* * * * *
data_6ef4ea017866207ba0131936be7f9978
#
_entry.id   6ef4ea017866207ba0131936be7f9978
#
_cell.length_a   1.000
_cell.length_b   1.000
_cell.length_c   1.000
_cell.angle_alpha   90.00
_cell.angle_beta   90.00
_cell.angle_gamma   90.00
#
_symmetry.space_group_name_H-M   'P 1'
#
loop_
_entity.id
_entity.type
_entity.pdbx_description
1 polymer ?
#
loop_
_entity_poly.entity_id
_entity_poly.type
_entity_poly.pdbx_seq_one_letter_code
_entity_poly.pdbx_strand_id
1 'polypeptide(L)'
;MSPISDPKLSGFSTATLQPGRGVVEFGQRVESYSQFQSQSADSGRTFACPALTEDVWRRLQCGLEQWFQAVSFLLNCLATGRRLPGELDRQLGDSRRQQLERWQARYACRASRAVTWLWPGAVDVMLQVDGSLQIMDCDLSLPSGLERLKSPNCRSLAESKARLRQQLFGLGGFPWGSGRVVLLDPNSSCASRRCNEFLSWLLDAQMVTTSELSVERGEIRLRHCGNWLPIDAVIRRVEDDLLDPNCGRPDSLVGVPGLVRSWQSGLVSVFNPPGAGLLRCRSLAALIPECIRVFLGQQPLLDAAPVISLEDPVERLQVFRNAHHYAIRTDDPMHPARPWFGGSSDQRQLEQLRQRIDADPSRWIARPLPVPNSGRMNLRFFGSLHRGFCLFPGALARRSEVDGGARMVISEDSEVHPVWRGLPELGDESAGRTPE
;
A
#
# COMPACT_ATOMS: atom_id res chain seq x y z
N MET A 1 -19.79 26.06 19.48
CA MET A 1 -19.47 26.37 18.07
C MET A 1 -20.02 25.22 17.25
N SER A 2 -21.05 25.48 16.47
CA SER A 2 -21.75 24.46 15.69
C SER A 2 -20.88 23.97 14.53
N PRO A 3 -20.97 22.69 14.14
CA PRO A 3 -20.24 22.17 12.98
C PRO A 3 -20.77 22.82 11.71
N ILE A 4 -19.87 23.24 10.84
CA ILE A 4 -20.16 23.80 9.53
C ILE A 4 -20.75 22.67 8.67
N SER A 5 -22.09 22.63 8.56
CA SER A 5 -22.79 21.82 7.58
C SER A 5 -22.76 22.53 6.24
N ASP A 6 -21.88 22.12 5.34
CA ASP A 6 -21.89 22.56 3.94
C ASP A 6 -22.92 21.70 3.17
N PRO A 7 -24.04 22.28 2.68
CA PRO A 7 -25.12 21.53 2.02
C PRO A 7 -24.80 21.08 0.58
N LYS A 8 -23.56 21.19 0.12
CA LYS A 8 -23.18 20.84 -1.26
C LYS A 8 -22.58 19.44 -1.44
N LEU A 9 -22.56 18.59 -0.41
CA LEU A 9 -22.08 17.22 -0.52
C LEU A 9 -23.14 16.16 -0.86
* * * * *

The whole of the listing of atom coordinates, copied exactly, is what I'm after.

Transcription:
data_6ef4ea017866207ba0131936be7f9978
#
_entry.id   6ef4ea017866207ba0131936be7f9978
#
_cell.length_a   1.000
_cell.length_b   1.000
_cell.length_c   1.000
_cell.angle_alpha   90.00
_cell.angle_beta   90.00
_cell.angle_gamma   90.00
#
_symmetry.space_group_name_H-M   'P 1'
#
loop_
_entity.id
_entity.type
_entity.pdbx_description
1 polymer ?
#
loop_
_entity_poly.entity_id
_entity_poly.type
_entity_poly.pdbx_seq_one_letter_code
_entity_poly.pdbx_strand_id
1 'polypeptide(L)'
;MSPISDPKLSGFSTATLQPGRGVVEFGQRVESYSQFQSQSADSGRTFACPALTEDVWRRLQCGLEQWFQAVSFLLNCLATGRRLPGELDRQLGDSRRQQLERWQARYACRASRAVTWLWPGAVDVMLQVDGSLQIMDCDLSLPSGLERLKSPNCRSLAESKARLRQQLFGLGGFPWGSGRVVLLDPNSSCASRRCNEFLSWLLDAQMVTTSELSVERGEIRLRHCGNWLPIDAVIRRVEDDLLDPNCGRPDSLVGVPGLVRSWQSGLVSVFNPPGAGLLRCRSLAALIPECIRVFLGQQPLLDAAPVISLEDPVERLQVFRNAHHYAIRTDDPMHPARPWFGGSSDQRQLEQLRQRIDADPSRWIARPLPVPNSGRMNLRFFGSLHRGFCLFPGALARRSEVDGGARMVISEDSEVHPVWRGLPELGDESAGRTPE
;
A
#
# COMPACT_ATOMS: atom_id res chain seq x y z
N MET A 1 -19.79 26.06 19.48
CA MET A 1 -19.47 26.37 18.07
C MET A 1 -20.02 25.22 17.25
N SER A 2 -21.05 25.48 16.47
CA SER A 2 -21.75 24.46 15.69
C SER A 2 -20.88 23.97 14.53
N PRO A 3 -20.97 22.69 14.14
CA PRO A 3 -20.24 22.17 12.98
C PRO A 3 -20.77 22.82 11.71
N ILE A 4 -19.87 23.24 10.84
CA ILE A 4 -20.16 23.80 9.53
C ILE A 4 -20.75 22.67 8.67
N SER A 5 -22.09 22.63 8.56
CA SER A 5 -22.79 21.82 7.58
C SER A 5 -22.76 22.53 6.24
N ASP A 6 -21.88 22.12 5.34
CA ASP A 6 -21.89 22.56 3.94
C ASP A 6 -22.92 21.70 3.17
N PRO A 7 -24.04 22.28 2.68
CA PRO A 7 -25.12 21.53 2.02
C PRO A 7 -24.80 21.08 0.58
N LYS A 8 -23.56 21.19 0.12
CA LYS A 8 -23.18 20.84 -1.26
C LYS A 8 -22.58 19.44 -1.44
N LEU A 9 -22.56 18.59 -0.41
CA LEU A 9 -22.08 17.22 -0.52
C LEU A 9 -23.14 16.16 -0.86